NHS to private: dentists’ choices and challenges

NHS to private: dentists' choices and challenges

Practice Plan area manager Suki Singh discusses some of the challenges of NHS dentistry raised by a survey of dentists and dental staff.

‘Understandable’ was the overwhelming response to the question ‘What is your opinion of dentists who move away from NHS dentistry to private practice?’ posed in a recent survey by FMC on behalf of Practice Plan.

Other comments included ‘I believe they are doing the right thing for their mental health, job satisfaction and the dental health of their patients’ and ‘Very wise!’ There were also plenty of comments in a similar vein from other dentists.

Just over 200 people took part in the survey with more than half of them (120) identifying as working in mixed practices. Of the remaining respondents, 12 provided solely NHS services and 73 were from fully private practices.

Even split

Of those who are still involved in delivering NHS services, responses to the question ‘Do you see yourself operating within the NHS in three years’ time?’, from both NHS only and mixed practices, were split straight down the middle with 50% answering ‘yes’ and the other 50% ‘no’. Unsurprisingly, for more than 60% of the ‘no’ responders their plan was to move to private practice. Sadly, of those in fully NHS practices who could not see a future in the NHS, 20% saw themselves leaving dentistry altogether, which would be a great loss to the profession.

The most popular reason given by NHS practices for moving away from providing NHS services was ‘difficulties in recruiting’. Anecdotally, we have come across this frequently over the past two or three years and it shows no sign of abating.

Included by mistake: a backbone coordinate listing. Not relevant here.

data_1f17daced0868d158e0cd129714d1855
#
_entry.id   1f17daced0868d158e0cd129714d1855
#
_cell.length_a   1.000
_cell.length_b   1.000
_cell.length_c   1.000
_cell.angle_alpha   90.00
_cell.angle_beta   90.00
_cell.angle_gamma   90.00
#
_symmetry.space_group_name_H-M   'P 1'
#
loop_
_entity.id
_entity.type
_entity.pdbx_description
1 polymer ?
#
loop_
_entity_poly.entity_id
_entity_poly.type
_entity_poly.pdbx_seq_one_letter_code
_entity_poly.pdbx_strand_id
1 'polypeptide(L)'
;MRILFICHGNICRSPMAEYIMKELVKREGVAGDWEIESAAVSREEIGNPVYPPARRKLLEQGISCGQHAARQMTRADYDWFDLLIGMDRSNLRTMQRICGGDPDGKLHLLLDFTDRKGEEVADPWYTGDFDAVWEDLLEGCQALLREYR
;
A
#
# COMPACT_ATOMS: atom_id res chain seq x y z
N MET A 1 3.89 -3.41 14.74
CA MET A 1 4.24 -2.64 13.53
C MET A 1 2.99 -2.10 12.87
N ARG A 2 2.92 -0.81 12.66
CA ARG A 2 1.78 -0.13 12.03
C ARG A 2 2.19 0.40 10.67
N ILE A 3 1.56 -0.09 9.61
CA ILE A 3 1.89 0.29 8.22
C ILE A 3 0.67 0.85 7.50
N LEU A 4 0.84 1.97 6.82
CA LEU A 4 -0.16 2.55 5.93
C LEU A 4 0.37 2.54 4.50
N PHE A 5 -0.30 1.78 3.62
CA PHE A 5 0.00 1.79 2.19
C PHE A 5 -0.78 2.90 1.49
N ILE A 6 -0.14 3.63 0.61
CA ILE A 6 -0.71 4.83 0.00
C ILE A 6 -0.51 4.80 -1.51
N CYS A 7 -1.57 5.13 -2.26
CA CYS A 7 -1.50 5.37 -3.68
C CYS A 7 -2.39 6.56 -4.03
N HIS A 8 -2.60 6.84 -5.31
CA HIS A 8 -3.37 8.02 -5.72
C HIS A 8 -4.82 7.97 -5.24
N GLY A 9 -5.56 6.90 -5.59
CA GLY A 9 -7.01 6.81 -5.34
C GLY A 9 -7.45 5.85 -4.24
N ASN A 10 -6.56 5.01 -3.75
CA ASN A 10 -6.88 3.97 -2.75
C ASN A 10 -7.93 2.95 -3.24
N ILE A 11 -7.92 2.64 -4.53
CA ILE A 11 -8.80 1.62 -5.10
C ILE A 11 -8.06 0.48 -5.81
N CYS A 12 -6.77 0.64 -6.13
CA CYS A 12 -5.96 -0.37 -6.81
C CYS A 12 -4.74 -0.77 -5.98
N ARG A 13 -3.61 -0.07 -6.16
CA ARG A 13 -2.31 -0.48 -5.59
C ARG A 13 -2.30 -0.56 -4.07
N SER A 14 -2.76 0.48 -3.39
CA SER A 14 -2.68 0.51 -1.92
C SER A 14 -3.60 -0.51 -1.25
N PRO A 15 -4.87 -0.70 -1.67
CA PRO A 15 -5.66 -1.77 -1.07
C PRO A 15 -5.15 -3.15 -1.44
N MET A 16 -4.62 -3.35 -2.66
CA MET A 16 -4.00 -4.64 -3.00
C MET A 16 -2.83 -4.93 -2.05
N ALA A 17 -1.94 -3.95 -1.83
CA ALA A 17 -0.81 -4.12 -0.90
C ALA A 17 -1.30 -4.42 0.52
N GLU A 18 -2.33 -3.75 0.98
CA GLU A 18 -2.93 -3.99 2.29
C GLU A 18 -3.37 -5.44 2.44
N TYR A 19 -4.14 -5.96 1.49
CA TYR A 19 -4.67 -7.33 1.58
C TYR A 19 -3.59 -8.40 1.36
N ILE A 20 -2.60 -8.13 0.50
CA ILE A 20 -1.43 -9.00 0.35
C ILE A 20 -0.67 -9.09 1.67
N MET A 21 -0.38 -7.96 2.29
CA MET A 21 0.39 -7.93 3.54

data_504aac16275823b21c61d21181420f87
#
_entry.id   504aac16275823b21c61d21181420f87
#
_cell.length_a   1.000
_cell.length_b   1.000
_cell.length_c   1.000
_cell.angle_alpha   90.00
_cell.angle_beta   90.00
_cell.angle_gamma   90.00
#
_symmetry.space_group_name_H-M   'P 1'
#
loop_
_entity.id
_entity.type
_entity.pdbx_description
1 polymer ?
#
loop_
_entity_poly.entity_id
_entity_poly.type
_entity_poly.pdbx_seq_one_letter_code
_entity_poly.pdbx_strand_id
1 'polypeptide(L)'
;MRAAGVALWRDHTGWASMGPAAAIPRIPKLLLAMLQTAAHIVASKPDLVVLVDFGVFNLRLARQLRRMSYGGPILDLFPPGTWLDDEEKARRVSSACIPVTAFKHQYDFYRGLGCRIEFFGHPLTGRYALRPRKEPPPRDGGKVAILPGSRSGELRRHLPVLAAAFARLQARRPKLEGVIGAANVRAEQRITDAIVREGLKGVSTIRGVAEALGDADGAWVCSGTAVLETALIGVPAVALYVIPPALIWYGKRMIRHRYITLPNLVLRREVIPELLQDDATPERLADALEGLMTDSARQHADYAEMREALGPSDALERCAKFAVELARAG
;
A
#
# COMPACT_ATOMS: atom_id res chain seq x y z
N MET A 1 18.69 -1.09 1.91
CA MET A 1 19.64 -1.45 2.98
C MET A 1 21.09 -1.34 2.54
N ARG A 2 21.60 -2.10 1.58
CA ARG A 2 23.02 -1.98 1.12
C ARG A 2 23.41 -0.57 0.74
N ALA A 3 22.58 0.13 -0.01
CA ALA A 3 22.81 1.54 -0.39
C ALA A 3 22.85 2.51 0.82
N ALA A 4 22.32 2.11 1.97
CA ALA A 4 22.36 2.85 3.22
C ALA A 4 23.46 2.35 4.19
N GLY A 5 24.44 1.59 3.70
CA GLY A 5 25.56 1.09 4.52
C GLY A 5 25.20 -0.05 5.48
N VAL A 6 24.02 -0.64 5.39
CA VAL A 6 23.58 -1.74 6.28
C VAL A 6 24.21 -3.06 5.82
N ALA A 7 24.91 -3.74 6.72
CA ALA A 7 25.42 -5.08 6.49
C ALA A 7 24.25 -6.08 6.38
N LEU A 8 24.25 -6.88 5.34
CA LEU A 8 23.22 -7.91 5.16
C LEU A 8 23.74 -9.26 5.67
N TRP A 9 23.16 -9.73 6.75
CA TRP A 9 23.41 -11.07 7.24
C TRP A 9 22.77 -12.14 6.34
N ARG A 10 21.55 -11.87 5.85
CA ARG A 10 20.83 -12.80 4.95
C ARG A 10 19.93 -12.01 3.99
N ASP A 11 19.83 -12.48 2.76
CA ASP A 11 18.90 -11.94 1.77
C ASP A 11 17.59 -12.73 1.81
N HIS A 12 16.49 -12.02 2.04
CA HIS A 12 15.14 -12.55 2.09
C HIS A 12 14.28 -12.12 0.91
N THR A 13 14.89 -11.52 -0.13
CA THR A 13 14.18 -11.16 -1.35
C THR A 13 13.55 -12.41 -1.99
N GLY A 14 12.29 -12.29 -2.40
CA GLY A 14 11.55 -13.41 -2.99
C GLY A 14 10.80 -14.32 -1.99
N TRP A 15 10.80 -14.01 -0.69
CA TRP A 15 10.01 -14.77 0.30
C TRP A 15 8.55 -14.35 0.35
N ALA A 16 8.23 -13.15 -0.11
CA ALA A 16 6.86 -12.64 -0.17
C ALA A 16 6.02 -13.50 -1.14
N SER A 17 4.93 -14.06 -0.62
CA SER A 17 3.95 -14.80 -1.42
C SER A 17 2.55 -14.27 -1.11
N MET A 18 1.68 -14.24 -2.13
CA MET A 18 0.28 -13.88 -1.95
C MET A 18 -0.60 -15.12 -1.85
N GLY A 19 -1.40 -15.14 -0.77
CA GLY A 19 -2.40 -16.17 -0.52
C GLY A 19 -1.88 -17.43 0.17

All or nothing

This was also the experience of Richard Staincliffe of Duston Dental when trying to recruit associates for his then-NHS practice in 2022: ‘One associate had handed in their notice which meant we were going from having them four days a week to losing them completely in three months. We also had an associate say that they wanted to drop down from four days-a-week to two as they were going to go private somewhere else; our FD contract was coming to a natural end, and another four-day week associate was going on maternity leave.’

‘So, within the space of about three weeks, we lost three and a half full-time equivalents,’ he explains. ‘We tried to recruit, and I think we only got one CV for any of the posts, who didn’t want the job in the end. We just could not recruit for NHS work.’

Ultimately, Richard and his partners chose to hand back their substantial NHS contract and convert to private dentistry to save their business. As a side note, they tried to rebase the contract initially, but were told ‘all or nothing’ by their local NHS commissioners.

For those in mixed practices, although 25% of them stated problems with recruitment was a factor for them, the main drivers for leaving the NHS were the stress level in the NHS (57.1%) and ‘wanting to provide the best level of care for their patients’ (48.5%). The latter was also the main reason why those in fully private practices had given up their NHS contracts. So many dental teams tell us how much more relaxed the atmosphere in practice becomes when they move to private practice, that it’s little surprise they want to make the move.